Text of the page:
I know a lot of people who hate school zones. Sometimes I say that I hate school zones. They slow you down when you’re in a hurry. The warning lights sometimes flash when school is not in session. Not everyone obeys the laws of school zones. You get a little happy somewhere deep inside when a speeder gets caught, get agitated when someone speeds and does not get caught. For many, it doesn’t matter that school zones are for the safety of everyone: the students and the drivers, too.
As I was driving through a school zone recently, I realized that I really don’t hate school zones. I like school zones, maybe even love them. They remind me that I was young once. They remind me to slow down, not just for kids but for myself. Too much rushing around really is bad for a person. They remind me that I don’t want to get a ticket. They remind me of when my son was in elementary and middle school. I see the parents crossing their child over to the other side of the street to school or to their vehicle and am reminded of when my dad used to pick me up from school when I was a little girl. I’m also reminded of when my son was a school crossing-guard in the 5th grade. I wonder if he knows how proud I was (and still am) of him. I thought, ‘Wow, I can’t believe my boy is doing that, such a leader he is!’
I think some people hate school zones because they can make them late for work. But really, they should plan ahead, leave home early enough to beat the traffic or perhaps even take a different route. Where I grew up, my elementary school was located in a subdivision away from the main highway. Life was quiet. The most traffic was school dropoff and pickup times. Not many people worried about much. Most parents parked their cars, got out and met their kids in front of the school, then walked them to their car, making sure they were securely inside before getting in themselves and leaving for home. Years later, I see that happening still at the elementary schools I drive past.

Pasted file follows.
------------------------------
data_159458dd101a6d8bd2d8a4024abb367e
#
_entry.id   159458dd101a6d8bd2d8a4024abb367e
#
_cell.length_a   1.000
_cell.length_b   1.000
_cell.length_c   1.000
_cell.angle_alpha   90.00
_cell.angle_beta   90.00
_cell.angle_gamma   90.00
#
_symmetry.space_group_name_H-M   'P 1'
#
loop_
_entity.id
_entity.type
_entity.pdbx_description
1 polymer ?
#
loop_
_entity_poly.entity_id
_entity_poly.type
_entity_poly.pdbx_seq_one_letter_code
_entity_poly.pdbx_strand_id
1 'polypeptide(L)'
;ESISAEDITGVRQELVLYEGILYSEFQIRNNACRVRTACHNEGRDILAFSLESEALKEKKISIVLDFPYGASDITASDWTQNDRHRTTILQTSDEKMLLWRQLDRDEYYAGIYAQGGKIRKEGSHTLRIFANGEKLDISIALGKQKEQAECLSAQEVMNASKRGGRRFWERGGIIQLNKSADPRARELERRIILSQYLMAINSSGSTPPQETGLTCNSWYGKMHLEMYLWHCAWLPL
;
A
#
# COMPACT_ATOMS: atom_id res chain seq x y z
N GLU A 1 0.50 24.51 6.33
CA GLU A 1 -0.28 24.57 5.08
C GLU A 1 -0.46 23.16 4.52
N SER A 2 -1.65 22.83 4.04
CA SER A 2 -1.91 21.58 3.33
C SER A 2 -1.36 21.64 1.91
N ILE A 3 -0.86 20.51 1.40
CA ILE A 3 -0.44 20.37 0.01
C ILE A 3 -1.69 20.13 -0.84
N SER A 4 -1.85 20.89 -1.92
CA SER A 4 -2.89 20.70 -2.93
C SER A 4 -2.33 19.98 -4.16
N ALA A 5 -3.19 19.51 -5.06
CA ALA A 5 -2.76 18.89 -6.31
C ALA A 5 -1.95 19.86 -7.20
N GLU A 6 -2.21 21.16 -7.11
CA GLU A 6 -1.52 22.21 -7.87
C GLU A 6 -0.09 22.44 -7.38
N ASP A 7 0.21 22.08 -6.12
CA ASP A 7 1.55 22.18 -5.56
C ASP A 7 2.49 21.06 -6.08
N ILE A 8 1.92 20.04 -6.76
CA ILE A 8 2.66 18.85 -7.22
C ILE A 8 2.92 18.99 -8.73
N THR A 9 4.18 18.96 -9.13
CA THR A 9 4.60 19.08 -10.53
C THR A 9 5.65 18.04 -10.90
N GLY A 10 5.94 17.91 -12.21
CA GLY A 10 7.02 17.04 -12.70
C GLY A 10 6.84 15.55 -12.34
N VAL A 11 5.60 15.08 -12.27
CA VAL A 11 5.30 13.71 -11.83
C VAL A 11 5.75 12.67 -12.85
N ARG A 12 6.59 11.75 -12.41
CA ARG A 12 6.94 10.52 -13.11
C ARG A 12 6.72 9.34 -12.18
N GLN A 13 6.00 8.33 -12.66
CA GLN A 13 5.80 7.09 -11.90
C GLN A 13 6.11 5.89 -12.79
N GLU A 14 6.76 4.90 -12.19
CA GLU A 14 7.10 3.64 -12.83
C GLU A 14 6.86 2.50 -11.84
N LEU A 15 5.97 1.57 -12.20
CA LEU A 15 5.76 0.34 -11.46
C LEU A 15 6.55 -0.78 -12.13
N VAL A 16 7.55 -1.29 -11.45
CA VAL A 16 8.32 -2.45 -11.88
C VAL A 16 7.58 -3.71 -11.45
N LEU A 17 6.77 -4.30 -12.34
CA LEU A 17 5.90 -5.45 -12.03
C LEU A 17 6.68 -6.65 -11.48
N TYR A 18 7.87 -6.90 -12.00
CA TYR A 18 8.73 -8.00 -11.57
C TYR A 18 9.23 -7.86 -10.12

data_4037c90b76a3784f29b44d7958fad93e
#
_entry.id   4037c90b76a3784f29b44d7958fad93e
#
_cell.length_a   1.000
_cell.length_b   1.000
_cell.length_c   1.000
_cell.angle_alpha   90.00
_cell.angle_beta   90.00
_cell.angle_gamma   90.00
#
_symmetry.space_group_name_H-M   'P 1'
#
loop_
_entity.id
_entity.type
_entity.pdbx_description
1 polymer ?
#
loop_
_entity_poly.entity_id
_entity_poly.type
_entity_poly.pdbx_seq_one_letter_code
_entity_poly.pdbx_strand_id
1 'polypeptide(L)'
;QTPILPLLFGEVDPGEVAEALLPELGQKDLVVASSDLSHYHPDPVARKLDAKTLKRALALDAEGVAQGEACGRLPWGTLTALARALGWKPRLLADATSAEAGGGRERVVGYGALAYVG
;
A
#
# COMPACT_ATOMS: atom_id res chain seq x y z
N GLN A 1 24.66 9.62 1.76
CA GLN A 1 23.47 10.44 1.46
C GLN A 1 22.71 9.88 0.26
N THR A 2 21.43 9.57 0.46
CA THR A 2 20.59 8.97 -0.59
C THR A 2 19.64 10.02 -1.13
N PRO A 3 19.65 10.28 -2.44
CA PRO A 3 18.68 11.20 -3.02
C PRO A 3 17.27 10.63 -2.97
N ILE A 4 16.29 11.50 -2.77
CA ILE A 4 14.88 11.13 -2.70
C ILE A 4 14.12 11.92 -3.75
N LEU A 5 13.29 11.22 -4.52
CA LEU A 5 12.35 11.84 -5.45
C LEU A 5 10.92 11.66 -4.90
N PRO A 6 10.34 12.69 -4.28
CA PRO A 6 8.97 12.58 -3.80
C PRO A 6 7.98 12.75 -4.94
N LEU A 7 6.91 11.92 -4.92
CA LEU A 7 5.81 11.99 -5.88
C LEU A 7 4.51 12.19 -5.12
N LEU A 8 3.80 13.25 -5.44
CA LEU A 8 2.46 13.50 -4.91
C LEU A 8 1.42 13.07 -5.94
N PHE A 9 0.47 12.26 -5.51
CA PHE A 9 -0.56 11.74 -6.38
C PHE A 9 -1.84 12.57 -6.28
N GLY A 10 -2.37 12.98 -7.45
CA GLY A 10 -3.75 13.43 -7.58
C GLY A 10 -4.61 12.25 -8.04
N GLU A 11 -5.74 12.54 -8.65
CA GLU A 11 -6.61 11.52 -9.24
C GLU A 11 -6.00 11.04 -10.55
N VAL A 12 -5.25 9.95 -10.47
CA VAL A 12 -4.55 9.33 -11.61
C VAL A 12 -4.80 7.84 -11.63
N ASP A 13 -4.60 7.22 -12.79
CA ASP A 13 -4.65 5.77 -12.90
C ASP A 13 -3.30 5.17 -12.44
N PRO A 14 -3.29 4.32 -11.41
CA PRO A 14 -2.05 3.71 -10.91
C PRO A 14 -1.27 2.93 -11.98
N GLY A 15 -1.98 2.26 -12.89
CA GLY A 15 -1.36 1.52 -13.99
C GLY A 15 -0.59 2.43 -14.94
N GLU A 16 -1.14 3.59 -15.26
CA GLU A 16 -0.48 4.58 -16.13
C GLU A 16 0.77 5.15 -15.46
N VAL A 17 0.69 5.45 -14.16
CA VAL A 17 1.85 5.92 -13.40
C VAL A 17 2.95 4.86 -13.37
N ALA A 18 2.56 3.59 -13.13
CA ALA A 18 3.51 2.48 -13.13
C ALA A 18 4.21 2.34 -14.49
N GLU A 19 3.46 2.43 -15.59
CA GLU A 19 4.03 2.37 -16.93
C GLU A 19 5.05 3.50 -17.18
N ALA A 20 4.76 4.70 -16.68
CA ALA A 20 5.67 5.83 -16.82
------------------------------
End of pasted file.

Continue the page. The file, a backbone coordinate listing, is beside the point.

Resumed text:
Today, life is busier though. Many schools are on main roads and impatient drivers don’t always do the double- or triple-check to make sure a child isn’t in the crosswalk or another car isn’t coming before pulling out. Then, there are cell phones which we didn’t have in my day. Has anyone noticed the “No cell phone ordinance” signs that have popped up at in school zones? I think it’s a great idea. The ones on the street that I take to work were posted long enough for me to get in the habit of not being on the cell phone while in the school zone. Now, it’s just natural for me to end the call or to wait to call until I’m past all the schools on my route to work.
School zones – safety first or an inconvenience? Perhaps it all depends on where you are at in life. I once got a ticket in a school zone. I was about 24 years old. I was late to work and still half asleep. Why? I don’t recall. Maybe from being out late the night before. Maybe from being ill. Whatever the reason, the police officer didn’t want to hear my reasons, nor did he care. He was happy to give me the ticket I thought, and maybe even sorry at the same time. Sorry that I was so out of it that I couldn’t realize the danger I might be putting an unsuspecting child in. And happy too perhaps, to give me a wakeup call in the hopes I might wake up to the seriousness of the matter. It took years for that to happen though: until I had my own child. Only then did I understand the importance of school zones.
So, if you hate school zones, take a different route. But if you are where I am now, memory lane is only but a school zone away. Just drive safely, please.